Galle, August 4: A wicket fell from the first ball of the first innings of this Test. A wicket fell from the second ball of the second innings. Ten others tumbled throughout the opening day in Galle, where Mitchell Starc’s reverse swing was just as much of a weapon as the anticipated turn on a very dry pitch. But in amongst it all was some good batting, fromKusal Mendis especially. Forget about two tiers of Test cricket, two divisions of batting already exist in this series: Mendis, and everyone else.
His 176 in Pallekele was the difference between the two sides, and his 86 in Galle may again turn out to be a match-winning effort. Much of the script of this Test is yet to be written, but by stumps on day one Sri Lanka were in the stronger position: having been bowled out for 281, they had Australia at 54 for 2 in reply. And most of those runs had come from a frantic David Warner, who was dismissed in the last over of the day.
Warner decided that his runs would come rapidly if at all, and flew by the seat of his pants to 42 from 41 balls. But with four balls left came the critical wicket, as he edged Dilruwan Perera to slip. He had given Australia a platform but like an unqualified builder, one that felt anything but stable. Australia’s batsmen will have to work exceptionally hard against Sri Lanka’s spinners and still trailed by 227 runs, with Usman Khawaja on 11.
Shudders went through the Australian camp when Joe Burns pulled the second ball of the innings to midwicket to give debutant Vishwa Fernando a wicket from his second delivery in Test cricket. For the second time in the day, the scoreboard read 0 for 1. But just as Australia recovered to a degree, so had Sri Lanka to an even greater one. Not immediately, though.
Starc bowled the first ball of the Test to Dimuth Karunaratne, who flicked uppishly to midwicket, where Burns took the catch. Not since Glenn McGrath dismissed Sanath Jayasuriya on the same ground in 1999 had Australia taken a wicket on the first ball of a Test, nor Sri Lanka lost one. By the fifth over, they were 9 for 2 when Kaushal Silva lazily drove away from his body and edged Starc behind.
Starc would go on to finish with 5 for 44, the finest figures by an Australian fast bowler in a Test in Sri Lanka, and the best by any visiting pace bowler in Galle. But not before Mendis, Angelo Mathews and Kusal Perera put some distance between the teams. A 108-run stand between Mendis and Perera was followed by a 67-run union between Mendis and Mathews. As Mendis batted on and on Australia must have feared a repeat of his Pallekele innings.
It was not quite to be, though he was again a class above all others. Mendis was strong through the leg side but also when driving through covers. He launched a couple of sixes, down the ground and over midwicket off Nathan Lyon, and his fifty came up from 74 deliveries. Australia were thrilled when they had Mendis adjudged lbw for 78, but a review found Josh Hazlewood had hooped the ball in too much.
The Australians did not have to wait too long to see the back of Mendis, who on 86 got a faint nick behind when Starc moved one away. It was Starc’s 100th Test wicket and was fine reward for consistent work in tough conditions. By this stage Kusal Perera had already departed, caught at slip off a big-turning Lyon offbreak for 49, but Mathews was still around to trouble the Australians.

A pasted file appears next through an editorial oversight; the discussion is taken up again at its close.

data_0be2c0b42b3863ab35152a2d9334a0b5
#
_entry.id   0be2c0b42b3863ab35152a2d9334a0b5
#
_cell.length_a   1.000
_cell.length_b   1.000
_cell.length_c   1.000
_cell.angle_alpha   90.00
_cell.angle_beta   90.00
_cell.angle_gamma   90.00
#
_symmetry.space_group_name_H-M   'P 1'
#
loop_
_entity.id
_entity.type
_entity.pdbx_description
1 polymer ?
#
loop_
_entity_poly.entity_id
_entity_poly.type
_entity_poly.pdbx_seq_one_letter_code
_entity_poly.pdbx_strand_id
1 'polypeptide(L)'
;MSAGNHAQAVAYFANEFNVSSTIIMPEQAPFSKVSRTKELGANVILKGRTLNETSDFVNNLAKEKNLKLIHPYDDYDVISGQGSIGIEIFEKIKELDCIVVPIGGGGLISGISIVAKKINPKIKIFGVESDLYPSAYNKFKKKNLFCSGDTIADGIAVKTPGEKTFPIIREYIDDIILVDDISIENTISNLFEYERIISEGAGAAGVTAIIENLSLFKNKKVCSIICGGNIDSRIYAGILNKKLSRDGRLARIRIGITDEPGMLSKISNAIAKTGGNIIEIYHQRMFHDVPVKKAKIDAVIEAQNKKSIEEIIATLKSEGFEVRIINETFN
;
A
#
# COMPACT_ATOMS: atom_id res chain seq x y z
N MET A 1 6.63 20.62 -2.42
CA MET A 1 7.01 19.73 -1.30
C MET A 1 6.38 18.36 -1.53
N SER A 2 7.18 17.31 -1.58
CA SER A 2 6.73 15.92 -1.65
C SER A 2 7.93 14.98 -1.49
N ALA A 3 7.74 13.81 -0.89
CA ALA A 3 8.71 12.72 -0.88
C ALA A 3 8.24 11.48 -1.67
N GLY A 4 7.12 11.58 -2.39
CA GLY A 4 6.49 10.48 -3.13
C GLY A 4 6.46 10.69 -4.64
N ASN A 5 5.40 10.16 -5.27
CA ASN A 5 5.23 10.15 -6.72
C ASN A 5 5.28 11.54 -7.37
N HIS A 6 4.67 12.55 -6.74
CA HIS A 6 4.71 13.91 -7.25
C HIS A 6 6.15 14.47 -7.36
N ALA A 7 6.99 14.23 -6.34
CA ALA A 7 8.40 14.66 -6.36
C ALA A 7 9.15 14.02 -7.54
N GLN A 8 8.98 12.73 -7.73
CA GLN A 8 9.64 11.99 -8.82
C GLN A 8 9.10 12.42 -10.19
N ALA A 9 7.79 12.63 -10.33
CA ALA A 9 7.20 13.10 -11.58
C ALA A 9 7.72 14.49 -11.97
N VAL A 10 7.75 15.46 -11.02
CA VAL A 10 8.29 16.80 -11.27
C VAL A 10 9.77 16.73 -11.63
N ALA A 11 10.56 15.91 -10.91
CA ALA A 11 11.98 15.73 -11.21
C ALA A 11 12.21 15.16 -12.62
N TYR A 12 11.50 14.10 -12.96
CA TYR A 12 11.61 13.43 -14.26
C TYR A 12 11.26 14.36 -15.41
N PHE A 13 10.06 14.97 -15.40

Mathews was intent on attacking the spinners and crashed his second ball over long-on for six off Lyon, then followed in Lyon’s next over with a reverse sweep for four. When debutant Jon Holland came back into the attack, Mathews was watchful for five balls and then thumped the sixth over long-on for six. Another six off Holland followed a few overs later.
Australia’s spinners were attacking, giving the ball air and turning it, but Mathews was attacking, giving the ball air and turning it into runs for Sri Lanka. He lost Dinesh Chandimal, caught flicking Hazlewood to short midwicket for 5, but by tea Mathews was still at the crease and Sri Lanka looked dangerous with the score beyond 200.
Australia did well to finish off the innings cheaply enough; the last five wickets fell for 57 runs and all came after tea. Mathews departed for 54 when he flashed at Mitchell Marsh and was caught behind, and Marsh should have had another when Dhananjaya de Silva edged to first slip, but Steven Smith spilled the opportunity and Peter Nevill was unable to clasp Smith’s parry.
Dilruwan Perera fell for 16 when he tried to whip Lyon, bowling around the wicket through leg, but was trapped lbw by a ball that pitched in line and straightened. Eventually Australia did get de Silva, who had been dropped on 17 and went on to make 37. He gave Holland his first Test wicket by attempting to paddle a low full toss, missing, and being adjudged lbw.
Starc came back to finish off the tail, striking Lakshan Sandakan’s stumps with a delivery that swung in, and then bowling Rangana Herath with another ball that tailed in. Starc’s five-wicket haul was greatly deserved, but will mean little unless Australia’s batsmen back him up on day two.